Cyprus Mail

War of words between Hasikos and auditor-general

File photo: Socratis Hasikos and Auditor-general Odysseas Michaelides

The interior minister and the auditor-general traded barbs during the weekend over whether renting office space in a building owned by Socratis Hasikos to the civil aviation department constituted conflict of interest.

The fresh war of words between the two officials started last week after it emerged that a company, 60-per-cent owned by Hasikos, was renting office space to a government department.

The minister denied there was anything irregular, arguing that the lease contract was signed in 2007, before the law on conflict of interest was voted.

“It is on this point that I have stated publicly that, in case of a conflict of interest, I will not sign, nor will I engage in shenanigans and arrangements allowed for in the law, like turning my shares over to my wife and children so that I technically have no conflicts,” he said.

As well, the interior minister added, in capital statements submitted to parliaments on July 18, 2013, and May 30, 2016, his participation in the ownership structure of the company, SOEC, is clearly recorded.

On Saturday, Hasikos issued a lengthy statement accusing Odysseas Michaelides of targeting him and acting on behalf of other interests.

“It is also obvious that he is unwittingly becoming a tool for serving the interests of other people and not the ones defined by the constitution,” he said. “He has now moved on to probing the political ethics and morality of politicians.”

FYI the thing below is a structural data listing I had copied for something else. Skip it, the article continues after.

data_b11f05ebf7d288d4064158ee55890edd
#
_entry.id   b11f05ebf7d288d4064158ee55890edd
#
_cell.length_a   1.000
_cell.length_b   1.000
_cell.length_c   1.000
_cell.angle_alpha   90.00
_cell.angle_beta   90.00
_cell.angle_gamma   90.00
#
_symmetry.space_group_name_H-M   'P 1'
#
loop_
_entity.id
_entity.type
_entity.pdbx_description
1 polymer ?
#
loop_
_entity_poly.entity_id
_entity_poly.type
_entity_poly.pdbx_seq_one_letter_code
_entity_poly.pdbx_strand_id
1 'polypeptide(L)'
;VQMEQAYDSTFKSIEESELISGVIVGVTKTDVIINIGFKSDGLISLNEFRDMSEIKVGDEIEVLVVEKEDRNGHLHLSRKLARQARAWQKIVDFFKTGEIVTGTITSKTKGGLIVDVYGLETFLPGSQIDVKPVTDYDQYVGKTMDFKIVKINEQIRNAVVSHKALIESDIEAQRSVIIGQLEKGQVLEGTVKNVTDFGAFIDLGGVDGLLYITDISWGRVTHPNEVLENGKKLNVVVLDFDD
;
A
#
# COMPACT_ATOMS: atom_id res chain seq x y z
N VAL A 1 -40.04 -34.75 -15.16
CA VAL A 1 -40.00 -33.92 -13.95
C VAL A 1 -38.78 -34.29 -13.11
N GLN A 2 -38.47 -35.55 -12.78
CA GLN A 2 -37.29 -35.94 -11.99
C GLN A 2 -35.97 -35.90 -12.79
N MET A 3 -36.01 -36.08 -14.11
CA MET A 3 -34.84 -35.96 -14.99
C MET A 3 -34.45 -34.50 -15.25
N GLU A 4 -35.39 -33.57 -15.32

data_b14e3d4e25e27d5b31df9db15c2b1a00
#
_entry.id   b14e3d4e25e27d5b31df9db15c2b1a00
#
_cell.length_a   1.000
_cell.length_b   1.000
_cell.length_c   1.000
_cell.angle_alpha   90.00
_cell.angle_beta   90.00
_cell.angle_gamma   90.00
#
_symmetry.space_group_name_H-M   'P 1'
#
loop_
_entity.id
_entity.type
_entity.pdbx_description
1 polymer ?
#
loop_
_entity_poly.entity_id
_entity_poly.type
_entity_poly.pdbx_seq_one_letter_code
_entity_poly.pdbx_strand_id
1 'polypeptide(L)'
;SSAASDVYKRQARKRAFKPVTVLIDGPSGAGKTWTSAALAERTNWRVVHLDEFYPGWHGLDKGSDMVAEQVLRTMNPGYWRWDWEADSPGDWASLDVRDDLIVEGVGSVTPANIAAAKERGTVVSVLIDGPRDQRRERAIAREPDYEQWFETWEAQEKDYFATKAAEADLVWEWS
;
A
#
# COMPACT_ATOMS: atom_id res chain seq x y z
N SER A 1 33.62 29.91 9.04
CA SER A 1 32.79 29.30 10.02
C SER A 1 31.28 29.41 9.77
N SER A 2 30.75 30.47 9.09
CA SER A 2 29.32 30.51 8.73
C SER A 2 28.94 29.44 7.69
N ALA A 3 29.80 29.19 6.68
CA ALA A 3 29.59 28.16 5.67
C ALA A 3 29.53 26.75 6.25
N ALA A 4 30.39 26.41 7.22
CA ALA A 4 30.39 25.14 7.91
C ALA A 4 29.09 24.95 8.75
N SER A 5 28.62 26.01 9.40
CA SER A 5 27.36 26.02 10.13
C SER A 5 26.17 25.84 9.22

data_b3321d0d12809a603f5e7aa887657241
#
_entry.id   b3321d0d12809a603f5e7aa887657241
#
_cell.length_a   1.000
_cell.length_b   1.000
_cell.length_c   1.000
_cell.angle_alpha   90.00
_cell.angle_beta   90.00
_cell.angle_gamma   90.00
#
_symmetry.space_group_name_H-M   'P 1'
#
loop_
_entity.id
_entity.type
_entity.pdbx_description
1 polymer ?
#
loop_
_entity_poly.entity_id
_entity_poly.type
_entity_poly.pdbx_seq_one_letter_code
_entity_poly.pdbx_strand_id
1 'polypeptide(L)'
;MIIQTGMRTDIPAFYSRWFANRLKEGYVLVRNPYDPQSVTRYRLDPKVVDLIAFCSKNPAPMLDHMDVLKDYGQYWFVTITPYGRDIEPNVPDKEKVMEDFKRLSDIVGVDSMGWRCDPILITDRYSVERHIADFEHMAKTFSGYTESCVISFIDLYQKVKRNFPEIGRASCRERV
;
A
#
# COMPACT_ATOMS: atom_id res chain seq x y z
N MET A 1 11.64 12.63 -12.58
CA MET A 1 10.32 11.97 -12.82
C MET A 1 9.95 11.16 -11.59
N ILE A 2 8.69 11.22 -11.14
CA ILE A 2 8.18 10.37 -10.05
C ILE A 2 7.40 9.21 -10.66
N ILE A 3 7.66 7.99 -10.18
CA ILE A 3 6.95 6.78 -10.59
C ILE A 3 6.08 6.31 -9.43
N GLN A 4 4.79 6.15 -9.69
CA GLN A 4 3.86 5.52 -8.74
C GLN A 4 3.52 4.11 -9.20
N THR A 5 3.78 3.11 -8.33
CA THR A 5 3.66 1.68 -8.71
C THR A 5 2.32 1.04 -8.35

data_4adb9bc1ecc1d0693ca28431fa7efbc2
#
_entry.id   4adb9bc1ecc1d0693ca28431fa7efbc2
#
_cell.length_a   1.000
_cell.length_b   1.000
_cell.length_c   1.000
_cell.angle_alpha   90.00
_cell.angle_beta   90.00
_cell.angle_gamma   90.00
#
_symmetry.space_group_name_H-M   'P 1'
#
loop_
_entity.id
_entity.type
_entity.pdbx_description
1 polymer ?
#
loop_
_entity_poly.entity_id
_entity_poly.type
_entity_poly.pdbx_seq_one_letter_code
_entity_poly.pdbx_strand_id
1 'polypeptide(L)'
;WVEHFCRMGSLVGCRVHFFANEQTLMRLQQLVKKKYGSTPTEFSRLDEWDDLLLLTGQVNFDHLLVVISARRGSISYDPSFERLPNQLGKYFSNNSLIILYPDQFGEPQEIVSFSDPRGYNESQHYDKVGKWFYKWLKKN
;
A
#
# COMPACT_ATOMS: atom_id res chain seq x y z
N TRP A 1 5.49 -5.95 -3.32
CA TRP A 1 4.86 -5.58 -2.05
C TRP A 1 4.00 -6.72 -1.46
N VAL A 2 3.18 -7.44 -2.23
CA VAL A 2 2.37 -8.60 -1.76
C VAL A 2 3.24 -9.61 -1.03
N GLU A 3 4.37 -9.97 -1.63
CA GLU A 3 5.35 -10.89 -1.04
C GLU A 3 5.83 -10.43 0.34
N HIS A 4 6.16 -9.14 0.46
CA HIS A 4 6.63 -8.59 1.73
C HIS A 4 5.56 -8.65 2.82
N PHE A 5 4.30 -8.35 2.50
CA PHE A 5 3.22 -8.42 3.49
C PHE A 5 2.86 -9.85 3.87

Hasikos said the auditor thought he had the power to investigate their political ethics, and accused him of trying to muzzle them.

“The logic of ‘everyone is a thief until proven otherwise’ only exists in your brain Mr. Auditor. There are honest people too and you cannot sully them in such a way.”

The minister wondered what use was the committee on conflict of interest “if you decide about everything in the absence of the minister no less.”

Michaelides responded on Sunday, arguing that the contract was in force when the minister took office in March 2013, thus precluding him from assuming his post unless he undertook, in writing, to remove himself from the particular financial transaction.

“Neither did he make such a statement, as he said the other day, nor did he take any measures to lift the conflict of interest,” the auditor said. “On the contrary, if what his newspaper (Alithia) writes is true, he concealed the fact from the committee because he judged himself, that there was no conflict.”

Michaelides also “reminded” the minister that his ministry was also represented in the state body dealing with the rental of buildings.

Ethical principles were breached when public servants were called on to select between bids including one from a company belonging to a minister, Michaelides said.

“A year ago, we had asked the minister to realise that the more he tried to intimidate the audit service, the stronger its effort would be to convey to the public the message that no one was above the law,” the auditor said. “The intimidation risk is well known to audit services internationally and let the minister be certain that his effort will fail. As will his effort to impose his own ethical principles on to the society.”

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